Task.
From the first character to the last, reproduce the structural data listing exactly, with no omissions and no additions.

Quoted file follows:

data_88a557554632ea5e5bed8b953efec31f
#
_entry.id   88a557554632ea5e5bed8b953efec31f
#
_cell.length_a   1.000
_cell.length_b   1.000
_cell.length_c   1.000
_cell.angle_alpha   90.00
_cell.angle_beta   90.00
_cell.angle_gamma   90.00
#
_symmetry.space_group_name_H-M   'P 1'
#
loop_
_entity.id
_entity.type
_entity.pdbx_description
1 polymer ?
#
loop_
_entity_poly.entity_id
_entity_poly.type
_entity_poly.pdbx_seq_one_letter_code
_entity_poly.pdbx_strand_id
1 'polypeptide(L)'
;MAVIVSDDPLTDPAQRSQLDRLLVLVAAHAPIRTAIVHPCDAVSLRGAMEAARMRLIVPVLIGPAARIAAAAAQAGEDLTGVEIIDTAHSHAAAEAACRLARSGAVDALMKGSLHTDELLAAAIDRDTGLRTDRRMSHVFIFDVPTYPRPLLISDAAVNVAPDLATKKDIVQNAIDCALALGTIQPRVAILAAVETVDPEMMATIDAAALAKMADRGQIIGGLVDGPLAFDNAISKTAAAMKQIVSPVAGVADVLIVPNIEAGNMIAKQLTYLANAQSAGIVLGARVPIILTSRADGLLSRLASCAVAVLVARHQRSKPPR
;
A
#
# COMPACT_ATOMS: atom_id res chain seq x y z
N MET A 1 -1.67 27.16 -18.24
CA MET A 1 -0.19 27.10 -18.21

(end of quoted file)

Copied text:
data_88a557554632ea5e5bed8b953efec31f
#
_entry.id   88a557554632ea5e5bed8b953efec31f
#
_cell.length_a   1.000
_cell.length_b   1.000
_cell.length_c   1.000
_cell.angle_alpha   90.00
_cell.angle_beta   90.00
_cell.angle_gamma   90.00
#
_symmetry.space_group_name_H-M   'P 1'
#
loop_
_entity.id
_entity.type
_entity.pdbx_description
1 polymer ?
#
loop_
_entity_poly.entity_id
_entity_poly.type
_entity_poly.pdbx_seq_one_letter_code
_entity_poly.pdbx_strand_id
1 'polypeptide(L)'
;MAVIVSDDPLTDPAQRSQLDRLLVLVAAHAPIRTAIVHPCDAVSLRGAMEAARMRLIVPVLIGPAARIAAAAAQAGEDLTGVEIIDTAHSHAAAEAACRLARSGAVDALMKGSLHTDELLAAAIDRDTGLRTDRRMSHVFIFDVPTYPRPLLISDAAVNVAPDLATKKDIVQNAIDCALALGTIQPRVAILAAVETVDPEMMATIDAAALAKMADRGQIIGGLVDGPLAFDNAISKTAAAMKQIVSPVAGVADVLIVPNIEAGNMIAKQLTYLANAQSAGIVLGARVPIILTSRADGLLSRLASCAVAVLVARHQRSKPPR
;
A
#
# COMPACT_ATOMS: atom_id res chain seq x y z
N MET A 1 -1.67 27.16 -18.24
CA MET A 1 -0.19 27.10 -18.21